Thursday, October 30, 2008

Vintage Spirit Photography

spirit photo
Spirit photography was all the rage in the late 1860's. The Spritualist movement was a new and powerful force for people who were terrified and unsettled by their times. It wasn't just in America, where the national heartache following the Civil War over the unheard of loss of life, where Spritualism took root. It became a very real presence in England, where it remains an active religion today. Here in the US, American Spritualism is also a current religion, although much smaller in force and often considered a "fringe" religion by the mainstream.

The American Museum of Photography has a wonderful collection of smumler spirit photopirit photography of the era, Do You Believe?, The preeminent spirit photographer of the day was William Mumler.

He understood how to combine the mysteries of technology with mysteries of the sprit, and his photographs are the result. The wonderful old home entertainment stereoscope even had it's fair share of 3D spirit photos.

Today, we look at them and see the intentional double exposure, the rough manipulations and shake our heads at anyone who could have been duped by these crude photos.
We have difficulty understanding how learned men such as Sir Arthur Conan Doyle believed they were real enough to write a book supporting the phenomena as recent as 1923. Of course, he was also taken in by the Cottingley Fairies, so maybe it's not so surprising!
I invite you to take a break from today's reality and wander through this wonderful gallery, set your 21st century logic aside and enjoy these photos for what they were. They remain a curosity of a distant time.

Doyle Book on Spirit PhotographyIf you get as captured by them as I have, you'll be pleased to know there are many, many examples of old spirit photography on the web. There is a nice private collection of photos at Flickr. Also at Flickr is a Vintage Spirit Photography group with a nice collection. The Metropolitan Museum of Art has an interesting small exhibit. Beyond the Grave, is an exhaustive exhibit on Mumler, spirit photography and an introduction to Spiritualism of the era. An excellent bibliography of Spirit Photography has been put together at this collector's site,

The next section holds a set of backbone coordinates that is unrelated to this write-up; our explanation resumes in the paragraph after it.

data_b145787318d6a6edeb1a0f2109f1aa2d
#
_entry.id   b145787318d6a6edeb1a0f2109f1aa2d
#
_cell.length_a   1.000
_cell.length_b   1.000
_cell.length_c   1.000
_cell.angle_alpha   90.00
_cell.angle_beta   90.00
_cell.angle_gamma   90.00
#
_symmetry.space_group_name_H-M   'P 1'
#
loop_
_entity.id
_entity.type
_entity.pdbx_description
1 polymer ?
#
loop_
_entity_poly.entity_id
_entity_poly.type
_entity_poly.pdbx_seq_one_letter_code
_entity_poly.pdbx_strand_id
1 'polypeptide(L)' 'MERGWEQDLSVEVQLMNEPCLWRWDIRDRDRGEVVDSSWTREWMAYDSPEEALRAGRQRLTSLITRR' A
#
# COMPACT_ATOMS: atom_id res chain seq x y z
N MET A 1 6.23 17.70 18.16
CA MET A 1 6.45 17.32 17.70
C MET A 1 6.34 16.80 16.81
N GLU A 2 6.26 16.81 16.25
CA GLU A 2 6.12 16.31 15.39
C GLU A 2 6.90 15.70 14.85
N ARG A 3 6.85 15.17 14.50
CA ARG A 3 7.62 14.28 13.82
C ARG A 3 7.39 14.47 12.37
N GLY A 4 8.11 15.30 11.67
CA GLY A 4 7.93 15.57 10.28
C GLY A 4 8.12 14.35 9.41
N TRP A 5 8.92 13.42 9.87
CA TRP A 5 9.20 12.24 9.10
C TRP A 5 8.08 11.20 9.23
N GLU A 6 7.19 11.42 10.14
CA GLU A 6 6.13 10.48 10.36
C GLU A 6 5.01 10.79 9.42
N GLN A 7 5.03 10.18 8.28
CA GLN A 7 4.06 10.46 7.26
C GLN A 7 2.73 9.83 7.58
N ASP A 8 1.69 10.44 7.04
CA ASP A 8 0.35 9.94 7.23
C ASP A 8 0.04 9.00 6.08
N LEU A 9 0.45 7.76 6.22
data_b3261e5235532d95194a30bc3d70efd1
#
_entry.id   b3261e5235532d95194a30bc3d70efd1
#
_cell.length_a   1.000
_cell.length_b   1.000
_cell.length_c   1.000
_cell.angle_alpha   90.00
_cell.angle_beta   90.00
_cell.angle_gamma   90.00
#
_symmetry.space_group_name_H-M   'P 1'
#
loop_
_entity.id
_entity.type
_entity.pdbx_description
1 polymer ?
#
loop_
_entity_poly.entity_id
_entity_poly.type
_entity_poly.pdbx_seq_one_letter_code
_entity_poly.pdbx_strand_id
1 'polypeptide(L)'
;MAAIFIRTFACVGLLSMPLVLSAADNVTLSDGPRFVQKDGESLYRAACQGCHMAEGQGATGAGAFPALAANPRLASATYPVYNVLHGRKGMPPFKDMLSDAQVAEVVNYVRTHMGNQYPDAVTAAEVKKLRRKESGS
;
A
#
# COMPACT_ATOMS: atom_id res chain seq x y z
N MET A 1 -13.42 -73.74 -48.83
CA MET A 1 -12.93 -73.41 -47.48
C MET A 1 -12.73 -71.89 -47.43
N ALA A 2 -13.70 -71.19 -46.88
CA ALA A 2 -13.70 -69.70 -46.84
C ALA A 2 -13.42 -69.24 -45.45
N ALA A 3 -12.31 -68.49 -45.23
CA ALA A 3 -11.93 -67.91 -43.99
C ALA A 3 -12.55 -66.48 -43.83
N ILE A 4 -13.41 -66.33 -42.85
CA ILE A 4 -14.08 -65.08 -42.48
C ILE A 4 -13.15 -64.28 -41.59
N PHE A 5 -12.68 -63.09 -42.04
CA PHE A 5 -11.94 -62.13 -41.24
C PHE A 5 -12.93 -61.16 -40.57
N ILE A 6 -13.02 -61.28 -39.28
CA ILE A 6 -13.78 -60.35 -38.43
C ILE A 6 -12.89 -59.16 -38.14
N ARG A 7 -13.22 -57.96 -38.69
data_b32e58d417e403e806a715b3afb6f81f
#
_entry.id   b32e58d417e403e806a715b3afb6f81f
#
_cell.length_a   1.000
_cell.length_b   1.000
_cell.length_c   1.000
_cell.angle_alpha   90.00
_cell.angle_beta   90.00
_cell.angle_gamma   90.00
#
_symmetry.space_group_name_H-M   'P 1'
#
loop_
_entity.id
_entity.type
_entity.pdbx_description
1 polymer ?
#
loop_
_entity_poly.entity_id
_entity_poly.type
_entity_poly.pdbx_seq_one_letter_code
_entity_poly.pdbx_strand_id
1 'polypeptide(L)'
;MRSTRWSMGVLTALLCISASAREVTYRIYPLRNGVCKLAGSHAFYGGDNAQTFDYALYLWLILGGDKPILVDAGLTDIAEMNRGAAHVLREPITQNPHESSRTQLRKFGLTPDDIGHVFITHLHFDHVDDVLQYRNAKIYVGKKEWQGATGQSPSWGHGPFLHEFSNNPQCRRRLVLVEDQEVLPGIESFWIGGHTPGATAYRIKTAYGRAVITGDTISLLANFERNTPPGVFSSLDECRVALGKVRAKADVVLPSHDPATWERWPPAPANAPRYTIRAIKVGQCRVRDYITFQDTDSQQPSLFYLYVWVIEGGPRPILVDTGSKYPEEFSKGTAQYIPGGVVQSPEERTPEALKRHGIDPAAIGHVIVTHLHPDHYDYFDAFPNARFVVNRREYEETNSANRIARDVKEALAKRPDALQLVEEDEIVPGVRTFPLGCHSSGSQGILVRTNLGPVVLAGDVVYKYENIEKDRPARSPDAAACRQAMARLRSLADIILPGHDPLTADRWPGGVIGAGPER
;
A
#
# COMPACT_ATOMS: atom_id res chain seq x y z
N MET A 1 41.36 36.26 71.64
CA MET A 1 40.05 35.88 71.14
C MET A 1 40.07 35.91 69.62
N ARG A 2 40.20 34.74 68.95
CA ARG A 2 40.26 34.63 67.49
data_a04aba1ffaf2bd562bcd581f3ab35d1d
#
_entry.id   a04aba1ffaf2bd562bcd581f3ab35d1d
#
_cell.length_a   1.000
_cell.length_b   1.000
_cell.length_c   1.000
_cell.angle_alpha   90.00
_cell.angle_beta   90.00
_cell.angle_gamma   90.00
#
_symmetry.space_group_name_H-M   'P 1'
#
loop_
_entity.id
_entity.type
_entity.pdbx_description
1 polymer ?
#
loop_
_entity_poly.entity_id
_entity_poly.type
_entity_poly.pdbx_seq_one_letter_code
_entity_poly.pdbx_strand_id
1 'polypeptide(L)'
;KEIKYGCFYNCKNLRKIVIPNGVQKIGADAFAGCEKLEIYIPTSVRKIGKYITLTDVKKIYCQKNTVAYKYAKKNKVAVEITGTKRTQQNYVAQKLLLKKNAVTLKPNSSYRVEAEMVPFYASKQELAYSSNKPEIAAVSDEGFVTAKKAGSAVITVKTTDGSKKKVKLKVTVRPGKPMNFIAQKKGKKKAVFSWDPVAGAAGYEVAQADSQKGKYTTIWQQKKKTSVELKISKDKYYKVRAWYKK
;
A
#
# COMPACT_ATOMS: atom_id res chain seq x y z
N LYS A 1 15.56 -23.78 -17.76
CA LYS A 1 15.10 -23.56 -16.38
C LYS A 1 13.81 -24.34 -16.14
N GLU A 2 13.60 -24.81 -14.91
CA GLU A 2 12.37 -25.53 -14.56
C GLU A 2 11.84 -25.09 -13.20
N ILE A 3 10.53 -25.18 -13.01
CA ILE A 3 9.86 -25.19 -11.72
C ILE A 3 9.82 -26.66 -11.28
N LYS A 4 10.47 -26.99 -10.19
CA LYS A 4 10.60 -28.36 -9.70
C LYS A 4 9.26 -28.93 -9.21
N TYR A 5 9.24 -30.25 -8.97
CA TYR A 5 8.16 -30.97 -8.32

Monday, October 27, 2008

Happy Halloween

I loved Halloween as a child. We lived in a typical sixties new suburban development with hundreds of school age kids. My sisters and I would join forces with friends to form small bands of gypsies, pirates and clowns and we'd hit as any homes as it took to fill our huge Halloween treat bags. They were as big as the shopping bags department stores use now. And fill them we did, sometimes until the bottoms dropped out!

We'd come dragging home, bodies tired but totally jazzed on all the candy we'd eaten en was still safe then to eat unknown candy in the dark! Once home, we'd spill the candy out infront us like it was gold. Then back into the bag to be fiercely guarded by the head of my bed until morning. I think my mother raided our bags in the night and certianly once we were in school the next day! My favorites were Sugar Babies and candy cigarettes.

Last year was the first year that no witches, spooky ghosts or fairies came to my door. I missed them. There was nothing to do but console my self with a bag of Junior Mints. Tell me about your Halloween memories. Hope you enjoy this little treat I made for you.